What makes a good biography? Explaining the life.
Biography and the Art of Living. Part III.
I reviewed Sophie Mackintosh’s new novel Cursed Bread for Prospect this week and wrote for the New Statesman about the way Liz Truss’s ideas about economic growth have made their way into Keir Starmer’s rhetoric.
This is the third post in a series about “Biography and the Art of Living” based on a salon I ran for the Interintellect Thesis festival. Today is the second answer to the question: what makes a good biography? To be satisfying, a biography needs to give some explanation of a person. This is, I think, the area in which biography is weakest as a genre.
In her essay The Natural History of German Life, George Eliot argued that the ideas of social science ought to be integrated into fiction, otherwise they would be too theoretical, too divorced from the mess of real life, to change anyone’s mind or make any difference. “We need a true conception of the popular character to guide our sympathies rightly,” she wrote, “we need it equally to check our theories, and direct us in their application.”
This is still a gap we have today. Too many books in the Smart Thinking category are what I call “Push the Button” books. They outline a set of findings from psychology or a similar discipline as if these are directly applicable in your life. All you need to do is push the button marked “grit” or “passion” or whatever and you can get the benefit of this magic.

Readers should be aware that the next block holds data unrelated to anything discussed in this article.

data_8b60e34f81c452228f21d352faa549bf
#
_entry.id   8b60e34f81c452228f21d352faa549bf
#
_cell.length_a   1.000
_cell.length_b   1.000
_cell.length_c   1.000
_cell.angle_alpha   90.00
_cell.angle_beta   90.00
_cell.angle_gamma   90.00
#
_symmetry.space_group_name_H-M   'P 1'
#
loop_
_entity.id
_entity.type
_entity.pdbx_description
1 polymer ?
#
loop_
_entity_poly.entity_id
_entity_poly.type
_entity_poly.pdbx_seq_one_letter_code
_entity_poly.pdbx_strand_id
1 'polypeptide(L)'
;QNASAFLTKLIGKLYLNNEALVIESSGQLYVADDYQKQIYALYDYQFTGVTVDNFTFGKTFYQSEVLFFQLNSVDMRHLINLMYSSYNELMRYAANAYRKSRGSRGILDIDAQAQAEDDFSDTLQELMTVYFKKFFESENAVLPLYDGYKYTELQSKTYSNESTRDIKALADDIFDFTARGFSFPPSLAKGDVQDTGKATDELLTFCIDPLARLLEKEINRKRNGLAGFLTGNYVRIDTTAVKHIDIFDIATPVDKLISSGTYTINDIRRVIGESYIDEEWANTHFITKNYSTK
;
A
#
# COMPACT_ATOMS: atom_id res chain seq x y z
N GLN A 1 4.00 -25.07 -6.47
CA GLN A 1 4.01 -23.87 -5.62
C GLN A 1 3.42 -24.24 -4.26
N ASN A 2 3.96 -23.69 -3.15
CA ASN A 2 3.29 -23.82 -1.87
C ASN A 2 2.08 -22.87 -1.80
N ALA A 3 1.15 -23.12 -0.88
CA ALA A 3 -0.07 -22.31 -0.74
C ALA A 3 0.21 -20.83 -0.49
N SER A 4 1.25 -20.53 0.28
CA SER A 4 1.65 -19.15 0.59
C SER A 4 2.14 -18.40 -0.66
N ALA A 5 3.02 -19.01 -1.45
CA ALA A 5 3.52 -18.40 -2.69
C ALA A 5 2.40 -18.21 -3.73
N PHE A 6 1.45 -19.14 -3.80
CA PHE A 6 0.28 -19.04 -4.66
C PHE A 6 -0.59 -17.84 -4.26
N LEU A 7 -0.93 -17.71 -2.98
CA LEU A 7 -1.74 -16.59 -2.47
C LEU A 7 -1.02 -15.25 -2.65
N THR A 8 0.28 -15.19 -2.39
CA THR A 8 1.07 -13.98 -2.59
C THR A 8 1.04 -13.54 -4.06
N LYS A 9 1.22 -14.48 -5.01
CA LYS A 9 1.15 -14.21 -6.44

There are two gaps. First, the effect size. The question of how much difference anything in a Dan Pink book, for example, can make is never properly addressed. More importantly, though, is the question of application. What actually happens when network theory operates in a real human life?
One of the things I am trying to experiment with in my book about late bloomers is to integrate social science and biography. So after a chapter discussing network science there is a chapter about Samuel Johnson where I interrupt the narrative to say “Look! Here is the network science we talked about a few pages ago!” In this way I hope to highlight the messy, difficult, uncertain way in which these neat and clean ideas really operate in our lives.
Of course, biographers have done this before. There are shelves full of now-unread Freudian biographies, that gave far too much explanatory power to his theories. But Freud did make biographers pay attention to childhood and the lasting effects of a person’s development on their character. We are now in a position where the new theories of social science need to be better integrated into biographical explanations.
Many historians and scientists will balk at this suggestion. After all, I am advocating for speculation. But we have so many biographies that relate the facts without giving an adequate explanation of them. There is room for more accounts that attempt to see things differently. The risk is that this ends up as a version of the armchair diagnosis problem, where each new generation has a convincing explanation of what disease George III really had.
But if biography is going to be useful as well as entertaining it needs to stimulate more discussion, offer more theories, and cautiously integrate the findings of social science with narrative, as George Eliot advised a hundred-and-sixty-seven years ago.
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